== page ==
We here at MSGdish love recounting the story of Dr. Kikunae Ikeda’s original discovery of the little crystals that would one day became known as MSG (monosodium glutamate). While Ikeda certainly did not invent the umami taste– it has been in the foods of many cultures for centuries– he was the first to distill the crystallized form of umami so that it could be used in an even wider variety of foods! You see, before Dr. Ikeda, there was no simple way to sprinkle pure umami seasoning on food.
As Sarah Lohman writes in her book Eight Flavors, Dr. Ikeda originally mass produced glutamic acid the same way he first found it in his kitchen, by boiling seaweed and allowing the water to dry which left the crystals behind. Glutamate is a natural part of protein-containing foods such as meat, vegetables, poultry and milk. It is found in two forms: “bound” glutamate which is linked to protein, and “free” glutamate which is not linked to protein. Only free glutamate improves the flavor of food, but it has to be separated out from the rest of the amino acids in that food. Today, that is done by fermenting glutamate rich foods, most notably, “starch, sugar beets, sugar cane or molasses.” Fermentation is a natural process used to make beer, some varieties of cheese, pickles, and “yogurt, vinegar and wine,” as is written on the U.S. Food & Drug Administration’s page about MSG.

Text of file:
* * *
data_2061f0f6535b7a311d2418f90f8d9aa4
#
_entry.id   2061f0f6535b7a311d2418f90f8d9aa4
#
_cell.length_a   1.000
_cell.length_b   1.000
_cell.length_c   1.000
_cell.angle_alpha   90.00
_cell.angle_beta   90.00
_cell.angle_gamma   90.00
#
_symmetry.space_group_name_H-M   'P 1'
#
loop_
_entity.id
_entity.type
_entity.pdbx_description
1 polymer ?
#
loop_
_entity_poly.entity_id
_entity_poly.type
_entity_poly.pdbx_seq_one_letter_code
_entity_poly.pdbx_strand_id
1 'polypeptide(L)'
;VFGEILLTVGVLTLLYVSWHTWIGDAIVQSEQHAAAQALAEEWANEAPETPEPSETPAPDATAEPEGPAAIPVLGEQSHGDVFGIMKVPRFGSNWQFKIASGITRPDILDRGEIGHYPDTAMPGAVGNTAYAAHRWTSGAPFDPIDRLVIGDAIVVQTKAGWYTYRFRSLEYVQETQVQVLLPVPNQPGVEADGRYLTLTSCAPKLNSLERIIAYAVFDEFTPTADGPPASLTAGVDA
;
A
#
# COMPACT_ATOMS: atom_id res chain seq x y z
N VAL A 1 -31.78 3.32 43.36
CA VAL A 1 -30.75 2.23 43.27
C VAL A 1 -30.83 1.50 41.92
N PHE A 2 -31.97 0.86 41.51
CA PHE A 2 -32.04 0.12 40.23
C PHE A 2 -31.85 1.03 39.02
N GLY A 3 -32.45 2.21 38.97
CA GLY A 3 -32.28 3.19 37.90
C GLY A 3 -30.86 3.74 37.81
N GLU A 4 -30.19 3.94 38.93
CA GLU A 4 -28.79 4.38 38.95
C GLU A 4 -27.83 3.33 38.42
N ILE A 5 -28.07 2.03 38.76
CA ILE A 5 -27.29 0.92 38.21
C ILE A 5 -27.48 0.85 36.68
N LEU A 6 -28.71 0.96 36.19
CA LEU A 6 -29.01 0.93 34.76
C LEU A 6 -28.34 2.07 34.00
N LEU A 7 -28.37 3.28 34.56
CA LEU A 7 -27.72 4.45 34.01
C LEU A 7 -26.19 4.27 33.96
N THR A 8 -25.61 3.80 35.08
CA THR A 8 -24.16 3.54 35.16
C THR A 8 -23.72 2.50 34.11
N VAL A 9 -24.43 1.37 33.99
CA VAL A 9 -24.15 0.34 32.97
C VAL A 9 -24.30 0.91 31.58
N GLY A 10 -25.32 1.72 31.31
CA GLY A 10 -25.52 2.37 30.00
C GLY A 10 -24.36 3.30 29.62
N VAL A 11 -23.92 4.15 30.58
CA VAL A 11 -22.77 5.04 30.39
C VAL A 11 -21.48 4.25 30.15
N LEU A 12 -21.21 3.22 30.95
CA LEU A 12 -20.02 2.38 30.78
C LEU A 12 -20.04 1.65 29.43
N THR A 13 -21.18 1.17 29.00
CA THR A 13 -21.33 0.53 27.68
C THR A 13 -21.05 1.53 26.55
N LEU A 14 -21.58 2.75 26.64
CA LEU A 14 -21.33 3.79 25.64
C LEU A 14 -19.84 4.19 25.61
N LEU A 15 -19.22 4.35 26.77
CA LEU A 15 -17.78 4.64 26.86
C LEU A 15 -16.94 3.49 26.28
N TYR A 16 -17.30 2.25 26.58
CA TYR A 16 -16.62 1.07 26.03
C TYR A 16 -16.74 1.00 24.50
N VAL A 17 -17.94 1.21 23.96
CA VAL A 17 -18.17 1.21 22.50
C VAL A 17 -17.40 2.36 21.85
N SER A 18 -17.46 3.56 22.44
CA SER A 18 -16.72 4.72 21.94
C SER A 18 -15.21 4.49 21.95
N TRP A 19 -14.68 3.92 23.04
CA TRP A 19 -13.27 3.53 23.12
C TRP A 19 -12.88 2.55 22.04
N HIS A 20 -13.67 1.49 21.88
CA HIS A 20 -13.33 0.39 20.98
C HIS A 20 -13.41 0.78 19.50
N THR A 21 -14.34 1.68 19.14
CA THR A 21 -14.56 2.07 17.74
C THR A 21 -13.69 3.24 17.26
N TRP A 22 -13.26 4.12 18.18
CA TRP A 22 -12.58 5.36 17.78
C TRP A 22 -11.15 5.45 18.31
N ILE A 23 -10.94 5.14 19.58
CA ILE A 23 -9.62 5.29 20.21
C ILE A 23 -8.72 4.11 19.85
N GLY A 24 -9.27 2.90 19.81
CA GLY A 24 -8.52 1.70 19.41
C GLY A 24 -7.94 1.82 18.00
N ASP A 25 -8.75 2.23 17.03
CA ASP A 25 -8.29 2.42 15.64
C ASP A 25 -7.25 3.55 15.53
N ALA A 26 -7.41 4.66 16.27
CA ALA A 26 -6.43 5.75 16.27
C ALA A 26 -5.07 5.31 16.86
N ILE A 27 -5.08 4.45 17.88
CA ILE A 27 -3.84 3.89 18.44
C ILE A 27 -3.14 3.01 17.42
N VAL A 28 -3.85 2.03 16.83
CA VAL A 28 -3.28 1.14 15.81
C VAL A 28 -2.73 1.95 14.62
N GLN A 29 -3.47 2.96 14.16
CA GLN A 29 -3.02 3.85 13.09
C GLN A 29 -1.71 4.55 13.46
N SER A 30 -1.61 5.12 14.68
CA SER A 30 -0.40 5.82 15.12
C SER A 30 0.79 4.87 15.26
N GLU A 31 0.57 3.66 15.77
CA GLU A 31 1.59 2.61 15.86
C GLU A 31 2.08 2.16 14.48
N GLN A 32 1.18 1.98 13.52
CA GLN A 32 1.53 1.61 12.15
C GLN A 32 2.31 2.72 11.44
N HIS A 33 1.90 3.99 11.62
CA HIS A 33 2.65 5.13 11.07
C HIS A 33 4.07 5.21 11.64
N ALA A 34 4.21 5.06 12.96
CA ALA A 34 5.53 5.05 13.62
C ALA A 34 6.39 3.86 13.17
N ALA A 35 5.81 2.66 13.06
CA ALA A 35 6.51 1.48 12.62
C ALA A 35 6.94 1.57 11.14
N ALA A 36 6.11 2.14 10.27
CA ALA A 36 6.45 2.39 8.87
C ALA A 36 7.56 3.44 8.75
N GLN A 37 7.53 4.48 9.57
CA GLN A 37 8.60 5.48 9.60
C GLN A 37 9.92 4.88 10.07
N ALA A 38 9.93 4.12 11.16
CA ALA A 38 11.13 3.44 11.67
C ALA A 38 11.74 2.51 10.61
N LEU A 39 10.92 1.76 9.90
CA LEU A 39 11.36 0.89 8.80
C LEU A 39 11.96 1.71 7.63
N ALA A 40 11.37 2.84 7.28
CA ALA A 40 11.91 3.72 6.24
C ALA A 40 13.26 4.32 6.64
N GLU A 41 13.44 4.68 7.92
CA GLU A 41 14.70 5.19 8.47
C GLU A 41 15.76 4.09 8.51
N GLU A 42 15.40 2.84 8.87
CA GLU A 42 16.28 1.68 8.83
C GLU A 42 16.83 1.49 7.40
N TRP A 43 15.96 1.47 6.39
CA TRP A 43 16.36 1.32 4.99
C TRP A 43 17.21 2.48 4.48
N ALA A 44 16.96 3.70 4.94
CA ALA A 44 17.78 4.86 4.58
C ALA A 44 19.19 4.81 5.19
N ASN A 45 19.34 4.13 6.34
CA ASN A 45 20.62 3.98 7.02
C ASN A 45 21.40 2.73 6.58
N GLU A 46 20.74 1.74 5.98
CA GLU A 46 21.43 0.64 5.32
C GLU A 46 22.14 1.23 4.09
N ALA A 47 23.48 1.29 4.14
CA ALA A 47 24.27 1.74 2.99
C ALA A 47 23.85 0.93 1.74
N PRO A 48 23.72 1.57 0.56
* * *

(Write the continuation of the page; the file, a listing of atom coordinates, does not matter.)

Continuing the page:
So that explains the glutamate portion of monosodium glutamate. What about the “mono sodium?”
Stick with me here, it’s going to get a little technical.
Free glutamate, once unbounded from glutamic acid, cannot withstand all the pressures of a standard consumer seasoning– such as the constant temperature changes that are just part of shelf life stability. So that glutamate is bounded to one – mono – sodium molecule.
Once the etymology is broken down, it’s clear to see that monosodium glutamate is a term that is the sum of its parts, familiar molecules that are in our everyday life.
And if you’re looking for MSG – aka umami seasoning – in the grocery store, you’ll find it in the spices/seasonings section. Popular brands include Ac’cent, Ajinomoto, and Vedan.